7. Living with your abuser. Unlike an RTC, when a child is rude, horrible, scary, threatening, tries or succeeds in hurting a family member - we have to continue living with this child. If our significant other treated us the way our child does, then most likely the spouse would go to jail, or everyone would be encouraging us to leave him, but when it’s our child, we’re just supposed to handle the emotions and stress, not show it in any way to our child, and be warm and loving all the time.

8. RTCs are easier for the kids!
  • School is easier, with lowered expectations and lots of one on one instruction.
  • Concrete expectations (there are very few gray areas to figure out - or manipulate).
  • Fewer decisions to make (bedtime, where to sit, what to do next, during what little spare time they have there are very few choices).
  • No social/ emotional skills needed or required. No one expects the child to care about anyone else’s feelings.
9. Blank Slate - 
  • If the child messes up… he/she gets to start all over again with a blank slate the next day.
  • NO long term expectations at all. No one cares about long-term consequences (except you!).
  • No history – no one cares what the child did last Summer (no grudges, no expectations, no hurt feelings, no holding the child to a higher standard because you know what he/she has accomplished in the past…)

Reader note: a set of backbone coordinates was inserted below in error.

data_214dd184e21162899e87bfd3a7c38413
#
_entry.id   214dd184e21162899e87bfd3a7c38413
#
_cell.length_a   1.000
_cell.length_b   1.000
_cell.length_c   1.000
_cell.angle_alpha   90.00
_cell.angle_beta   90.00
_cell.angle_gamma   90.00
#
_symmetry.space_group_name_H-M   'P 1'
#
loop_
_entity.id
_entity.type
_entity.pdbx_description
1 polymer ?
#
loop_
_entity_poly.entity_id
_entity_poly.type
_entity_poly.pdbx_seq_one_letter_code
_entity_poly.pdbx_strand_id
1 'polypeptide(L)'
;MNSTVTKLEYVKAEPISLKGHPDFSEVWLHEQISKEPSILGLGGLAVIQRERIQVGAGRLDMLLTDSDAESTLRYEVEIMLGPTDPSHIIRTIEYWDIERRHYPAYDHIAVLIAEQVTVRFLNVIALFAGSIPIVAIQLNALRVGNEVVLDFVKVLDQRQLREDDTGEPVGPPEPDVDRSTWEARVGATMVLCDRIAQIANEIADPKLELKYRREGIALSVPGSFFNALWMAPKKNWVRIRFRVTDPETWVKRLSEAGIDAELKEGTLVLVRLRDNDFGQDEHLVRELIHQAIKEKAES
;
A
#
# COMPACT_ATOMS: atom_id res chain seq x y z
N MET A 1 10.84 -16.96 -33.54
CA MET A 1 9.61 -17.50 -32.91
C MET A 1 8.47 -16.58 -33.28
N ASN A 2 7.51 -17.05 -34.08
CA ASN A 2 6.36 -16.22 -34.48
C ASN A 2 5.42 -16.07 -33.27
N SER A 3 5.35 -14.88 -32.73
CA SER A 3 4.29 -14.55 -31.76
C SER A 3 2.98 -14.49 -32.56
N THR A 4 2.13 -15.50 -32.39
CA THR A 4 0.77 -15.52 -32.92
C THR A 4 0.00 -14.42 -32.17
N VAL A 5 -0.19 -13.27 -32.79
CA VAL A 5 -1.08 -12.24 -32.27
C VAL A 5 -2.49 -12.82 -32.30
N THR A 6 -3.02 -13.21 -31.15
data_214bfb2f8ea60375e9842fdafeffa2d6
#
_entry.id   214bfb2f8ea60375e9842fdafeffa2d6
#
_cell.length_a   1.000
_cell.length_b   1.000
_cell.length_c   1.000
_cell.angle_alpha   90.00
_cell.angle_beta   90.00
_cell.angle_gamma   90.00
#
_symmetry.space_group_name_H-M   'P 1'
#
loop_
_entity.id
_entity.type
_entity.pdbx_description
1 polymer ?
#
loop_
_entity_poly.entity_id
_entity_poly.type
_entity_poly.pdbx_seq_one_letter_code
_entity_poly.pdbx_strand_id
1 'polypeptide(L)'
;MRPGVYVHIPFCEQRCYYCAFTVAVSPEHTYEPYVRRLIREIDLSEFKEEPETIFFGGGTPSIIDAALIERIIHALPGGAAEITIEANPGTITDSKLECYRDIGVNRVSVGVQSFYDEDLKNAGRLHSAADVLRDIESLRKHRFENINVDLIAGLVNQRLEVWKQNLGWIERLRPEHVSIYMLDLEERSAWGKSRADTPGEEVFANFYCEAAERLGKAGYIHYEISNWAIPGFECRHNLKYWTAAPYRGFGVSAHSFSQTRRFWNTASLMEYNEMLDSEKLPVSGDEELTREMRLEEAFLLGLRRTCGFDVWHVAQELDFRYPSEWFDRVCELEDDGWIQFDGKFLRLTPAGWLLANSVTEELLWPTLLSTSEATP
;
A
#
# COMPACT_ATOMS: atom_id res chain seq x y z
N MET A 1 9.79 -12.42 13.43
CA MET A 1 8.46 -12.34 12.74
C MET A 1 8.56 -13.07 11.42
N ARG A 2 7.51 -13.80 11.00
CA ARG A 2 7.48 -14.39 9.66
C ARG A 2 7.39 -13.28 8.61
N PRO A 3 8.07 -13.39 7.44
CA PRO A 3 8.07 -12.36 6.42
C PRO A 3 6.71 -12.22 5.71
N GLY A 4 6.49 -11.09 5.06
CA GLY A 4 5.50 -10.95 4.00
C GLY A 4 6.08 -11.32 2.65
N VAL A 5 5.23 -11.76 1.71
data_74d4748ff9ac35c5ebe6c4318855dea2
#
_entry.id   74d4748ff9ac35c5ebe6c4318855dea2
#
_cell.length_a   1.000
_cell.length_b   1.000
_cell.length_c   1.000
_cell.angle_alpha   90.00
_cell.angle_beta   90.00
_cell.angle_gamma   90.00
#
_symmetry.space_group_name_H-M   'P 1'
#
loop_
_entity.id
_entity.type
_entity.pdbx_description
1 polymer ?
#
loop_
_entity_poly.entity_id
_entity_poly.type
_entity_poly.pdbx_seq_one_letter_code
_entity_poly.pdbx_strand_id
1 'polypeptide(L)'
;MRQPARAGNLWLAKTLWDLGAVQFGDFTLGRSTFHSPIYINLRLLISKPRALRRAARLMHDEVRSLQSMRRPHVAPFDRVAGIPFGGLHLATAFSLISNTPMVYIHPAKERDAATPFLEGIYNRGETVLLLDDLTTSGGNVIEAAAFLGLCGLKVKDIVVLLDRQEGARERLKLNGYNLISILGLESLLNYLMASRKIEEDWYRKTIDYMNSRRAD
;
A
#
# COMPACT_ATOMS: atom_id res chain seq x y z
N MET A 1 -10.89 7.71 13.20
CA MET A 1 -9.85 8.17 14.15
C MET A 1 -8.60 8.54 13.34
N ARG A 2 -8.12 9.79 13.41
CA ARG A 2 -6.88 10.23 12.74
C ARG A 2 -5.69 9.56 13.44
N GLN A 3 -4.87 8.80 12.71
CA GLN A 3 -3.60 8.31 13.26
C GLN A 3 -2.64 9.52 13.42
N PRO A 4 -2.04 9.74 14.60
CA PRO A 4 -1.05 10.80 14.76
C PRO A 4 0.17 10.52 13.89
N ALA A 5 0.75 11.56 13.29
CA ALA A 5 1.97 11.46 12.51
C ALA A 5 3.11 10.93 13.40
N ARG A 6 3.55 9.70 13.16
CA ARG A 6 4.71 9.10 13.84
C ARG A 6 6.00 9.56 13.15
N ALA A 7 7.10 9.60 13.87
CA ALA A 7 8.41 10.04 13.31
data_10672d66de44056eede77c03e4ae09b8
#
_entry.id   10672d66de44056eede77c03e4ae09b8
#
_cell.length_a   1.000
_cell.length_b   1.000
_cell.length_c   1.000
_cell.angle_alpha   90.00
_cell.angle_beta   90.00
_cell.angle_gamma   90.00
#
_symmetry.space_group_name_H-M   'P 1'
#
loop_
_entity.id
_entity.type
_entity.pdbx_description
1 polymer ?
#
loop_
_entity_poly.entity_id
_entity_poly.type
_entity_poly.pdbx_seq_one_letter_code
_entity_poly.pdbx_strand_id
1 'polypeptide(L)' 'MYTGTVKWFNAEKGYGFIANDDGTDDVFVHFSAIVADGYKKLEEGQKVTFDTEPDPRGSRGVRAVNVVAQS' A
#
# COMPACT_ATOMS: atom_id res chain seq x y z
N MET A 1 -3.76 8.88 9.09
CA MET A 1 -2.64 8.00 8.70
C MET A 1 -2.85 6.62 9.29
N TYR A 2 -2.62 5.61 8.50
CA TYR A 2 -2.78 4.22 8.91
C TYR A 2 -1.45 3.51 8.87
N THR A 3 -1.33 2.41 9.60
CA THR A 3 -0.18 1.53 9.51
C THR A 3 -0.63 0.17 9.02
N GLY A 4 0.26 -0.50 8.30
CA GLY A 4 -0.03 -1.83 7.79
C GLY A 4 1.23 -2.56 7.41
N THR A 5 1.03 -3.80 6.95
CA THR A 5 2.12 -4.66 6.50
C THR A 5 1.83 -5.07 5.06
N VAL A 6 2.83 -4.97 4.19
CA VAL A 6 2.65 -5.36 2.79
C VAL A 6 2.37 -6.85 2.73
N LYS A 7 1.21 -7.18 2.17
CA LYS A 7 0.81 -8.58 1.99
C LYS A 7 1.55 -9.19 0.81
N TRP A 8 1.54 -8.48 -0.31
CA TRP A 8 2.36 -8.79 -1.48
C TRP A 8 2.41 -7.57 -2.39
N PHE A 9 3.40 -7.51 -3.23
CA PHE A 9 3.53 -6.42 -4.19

• The child knows that if someone doesn’t like him, or he doesn’t like them… just wait, they’ll leave and/or go home soon.
  • No one knows your family. They mostly only know what the child tells them. If he says his parents beat him every day or won't let him have a cell phone because they are unreasonably strict ... well, as far as the staff and other kids know, it's entirely possible. The staff and other kids will validate the child's every entitled feeling.
  • The child has "rights." Rights to refuse meds. Rights to refuse to see parents. Rights to refuse treatment.
10. RTCs can be fun. Tiny successes are celebrated and rewarded. Even with almost no positive behavior, they get to go on field trips, go to the playground, have dessert… get to go out to eat with parents, and can eat all the fried foods they want. Things they get to resent you for because you don't allow them to do it all the time at home.

11. RTCs feel normal. My adopted kids grew up in an environment of chaos, and that feels normal to them. Nice, quiet homes feel abnormal and “boring.”

12. RTCs are scary. Tranquilizers, lockdown, big scary kids who fight back… RTCs are scary places. It’s not safe to fight.

13. Honeymooning:  My daughter will lie, shut down/ dissociate, “talk the talk” (which she knows from years of therapy and being in hospitals)… anything to get out. With the right meds and enough motivation, they can hold it in for months – up to a year depending on whether or not their honeymoon behaviors are successful.

14. Trust: The kids trust you enough to “let their hair down.” They finally believe that you love them enough to put up with the behaviors. Which is true, but sometimes I wish mine didn’t trust me that much! My daughter “holds it together” all day by cramming everything inside and ignoring it – then, she gets home and lets it all out on us. Those feelings have to go somewhere, but they can also hold it for a long time when they know it’s life or death (which it usually feels like it is). {If You Find Out I'm Not Perfect, You'll Leave}